There are a number of ways to draft a SWP and a WWP. The most important thing to keep in mind is that it must be in a format that is appropriate for your workers. This may mean using photos to illustrate the steps would be more appropriate than formally writing the procedure.

Nova Scotia’s Small Business Safety Toolkit suggests that one way of writing a safe work practice is to transfer the information from your task analysis worksheet into a narrative format.
For example:

Safe Work Practice 1.1 – Changing a Flat Tire

  1. Park the vehicle
    1. Drive the vehicle off the road to an area well clear of traffic, even if it requires rolling on a flat tire. Turn on the emergency flashers to alert passing drivers so they will not hit you.
    2. Choose a firm, level area so you can jack up the vehicle without it rolling.
    3. Apply the parking brake, leave transmission in gear or PARK, place blocks in front and back of the wheel diagonally opposite the flat. This will also help prevent the vehicle from rolling.
  2. Remove the spare tire and tool kit
    1. To avoid back strain, turn the spare tire into an upright position in the wheel well. Stand as close to the trunk as possible and slide the spare tire close to your body. Lift the spare tire out of the trunk onto the ground, and roll it to the flat tire.

And so on…
Other ways to write safe work practices include:

  • using a flow-chart format
  • creating a table with column headings of “Task Steps | Potential Hazards | Hazard Controls”
  • using photos or pictograms to illustrate the steps (helpful for workers with literacy challenges)
  • creating a bulleted list of steps

As you develop your safe work practices, ensure any hazard controls that are repeated throughout are identified early in the document. In the changing tire example, you could include a note at the beginning to advise workers that the activity requires them to use correct lifting, carrying and handling techniques.

And – most importantly – ensure your workers are made aware of and trained in the safe work practices.


Reference your workbook to develop practices and procedures for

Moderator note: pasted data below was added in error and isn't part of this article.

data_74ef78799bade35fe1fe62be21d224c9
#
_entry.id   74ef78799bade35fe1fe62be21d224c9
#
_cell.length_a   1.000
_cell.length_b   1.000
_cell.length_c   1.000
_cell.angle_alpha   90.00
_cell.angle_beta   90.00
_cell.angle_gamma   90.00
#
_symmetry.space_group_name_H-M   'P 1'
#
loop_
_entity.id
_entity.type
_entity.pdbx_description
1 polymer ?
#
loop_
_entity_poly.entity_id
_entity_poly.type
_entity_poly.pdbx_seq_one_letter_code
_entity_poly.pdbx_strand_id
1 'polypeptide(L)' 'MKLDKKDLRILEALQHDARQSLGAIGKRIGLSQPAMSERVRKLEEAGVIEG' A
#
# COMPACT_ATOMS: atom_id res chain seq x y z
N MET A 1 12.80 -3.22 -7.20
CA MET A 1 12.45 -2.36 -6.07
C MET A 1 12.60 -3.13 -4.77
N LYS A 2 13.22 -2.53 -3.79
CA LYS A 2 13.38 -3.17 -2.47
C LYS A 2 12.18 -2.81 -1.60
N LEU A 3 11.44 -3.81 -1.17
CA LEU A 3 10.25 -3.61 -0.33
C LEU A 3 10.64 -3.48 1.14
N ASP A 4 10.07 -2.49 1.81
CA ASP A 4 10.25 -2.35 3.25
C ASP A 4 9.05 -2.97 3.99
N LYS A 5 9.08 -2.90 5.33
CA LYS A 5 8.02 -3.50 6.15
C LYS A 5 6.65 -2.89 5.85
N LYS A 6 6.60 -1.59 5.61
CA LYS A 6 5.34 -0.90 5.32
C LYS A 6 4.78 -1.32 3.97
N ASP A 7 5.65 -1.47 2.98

your operation.

Orientation and Training

As an employer, it is your obligation to provide instruction and training for your employees – the type of training will depend on your operations and the hazards identified for your farm.

Some formats of training are ongoing, such as the ongoing review of the farm’s safety practices during team meetings, regular inspections and hazard assessments.

Other training is specifically regulated (e.g. WHMIS, First Aid, Confined Space). While the regulations specify certain training requirements it does not exclude you from providing other training (e.g. training employee to prune). As the employer you are responsible to make sure that your employees receive all required training to perform their tasks safely.

There are a number of supports employers can access in order to make sure their employees are properly equipped to work safely on the farm. Farm Safety Nova Scotia provides a number of opportunities for orientation and training support with upcoming workshops listed on their website as well as providing an Online Training Campus.

New Employee Orientation

While training and orientation is imperative for new employees to the farm for obvious reasons – this training is also a good refresher for all employees. It provides an opportunity to review the day-to-day operation, emergency procedures, an overview of first aid facilities, restricted areas (if any exist), hazard controls and any other applicable health and safety procedures, plans, policies or programs.

Basic training should cover the content of the farm’s safety plan and must be conducted before the new employee is exposed to any of the assessed hazards on the farm.

The key focus areas for orientation training include:

  • Overview of the farm operation.
  • The rights and responsibilities of workers.
  • Overview of communication process.
  • How to safely perform each task.
  • Hazard identification and control management.
  • Emergency protocol.
  • Incident response and reporting.

On-the-job training is an important aspect of a new employee’s orientation. This allows them to job shadow their employer, or another employee, in their designated role to learn how a task is done properly before attempting it, under supervision, themselves. You may have a formal sit down orientation with a new worker to review the basics of the farm’s safety plan, but then on the- job training will continue with that worker as they are introduced to their tasks.

TIP

It is important to keep a record of all training programs that take place on the farm. Information should include the date, time, specific training program, and participants. Have participants sign the documentation to confirm they received the training and understood what was taught.

See your workbook to develop a list of required training and training records for your farm.

Be Careful of Residual Hazards

Whichever method or combination of methods of hazard control you use, you must ensure it does not create a new or different hazard. For example, if you install a ventilation system to resolve an air-quality issue, you need to also ensure that the ventilation system does not create a noise problem.

Similarly, if the hazard requires the use of safety footwear, make sure they fit the worker properly and do not cause a tripping hazard.

(Source: Small Business Toolkit 2:7 and 2:8)

Events

  1. Policy Development Session – Substance Use in the Workplace

    January 10, 2019 @ 10:00 am - 2:00 pm
  2. Scotia Horticultural Congress

    January 28, 2019 - January 29, 2019
  3. NSFGA Annual Convention

    January 29, 2019 - January 30, 2019

Contact Us

60 Research Drive
Perennia Research Park
Bible Hill, NS B6L 2R2

o: 902-893-2293
f: 902-893-7036
e: info@farmsafetyns.ca